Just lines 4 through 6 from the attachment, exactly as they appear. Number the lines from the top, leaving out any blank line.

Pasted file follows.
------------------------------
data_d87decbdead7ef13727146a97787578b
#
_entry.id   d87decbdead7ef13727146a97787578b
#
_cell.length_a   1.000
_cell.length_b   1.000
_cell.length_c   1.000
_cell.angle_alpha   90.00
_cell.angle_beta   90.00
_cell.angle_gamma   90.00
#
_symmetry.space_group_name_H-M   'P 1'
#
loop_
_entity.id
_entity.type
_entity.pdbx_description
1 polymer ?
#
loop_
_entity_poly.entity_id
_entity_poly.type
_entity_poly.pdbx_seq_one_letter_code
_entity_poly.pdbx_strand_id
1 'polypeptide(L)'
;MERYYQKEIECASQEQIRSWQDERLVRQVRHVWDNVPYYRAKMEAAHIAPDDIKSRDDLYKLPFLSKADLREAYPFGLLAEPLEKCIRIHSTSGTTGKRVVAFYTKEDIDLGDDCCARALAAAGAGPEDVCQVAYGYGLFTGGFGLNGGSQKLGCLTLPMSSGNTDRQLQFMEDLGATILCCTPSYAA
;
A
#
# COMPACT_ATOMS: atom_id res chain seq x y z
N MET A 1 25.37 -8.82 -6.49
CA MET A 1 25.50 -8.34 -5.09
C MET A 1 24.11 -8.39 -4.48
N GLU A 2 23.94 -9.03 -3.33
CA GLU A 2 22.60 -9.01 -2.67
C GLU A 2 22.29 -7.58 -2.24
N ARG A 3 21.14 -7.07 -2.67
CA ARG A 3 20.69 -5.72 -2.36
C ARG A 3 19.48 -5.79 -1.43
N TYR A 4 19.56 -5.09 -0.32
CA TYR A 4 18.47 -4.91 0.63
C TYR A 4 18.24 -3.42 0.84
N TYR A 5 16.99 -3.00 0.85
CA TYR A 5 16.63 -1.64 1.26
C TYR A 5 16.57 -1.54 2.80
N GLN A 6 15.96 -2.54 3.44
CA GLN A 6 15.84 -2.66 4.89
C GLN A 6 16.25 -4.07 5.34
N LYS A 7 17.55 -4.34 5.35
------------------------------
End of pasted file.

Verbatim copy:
#
_cell.length_a   1.000
_cell.length_b   1.000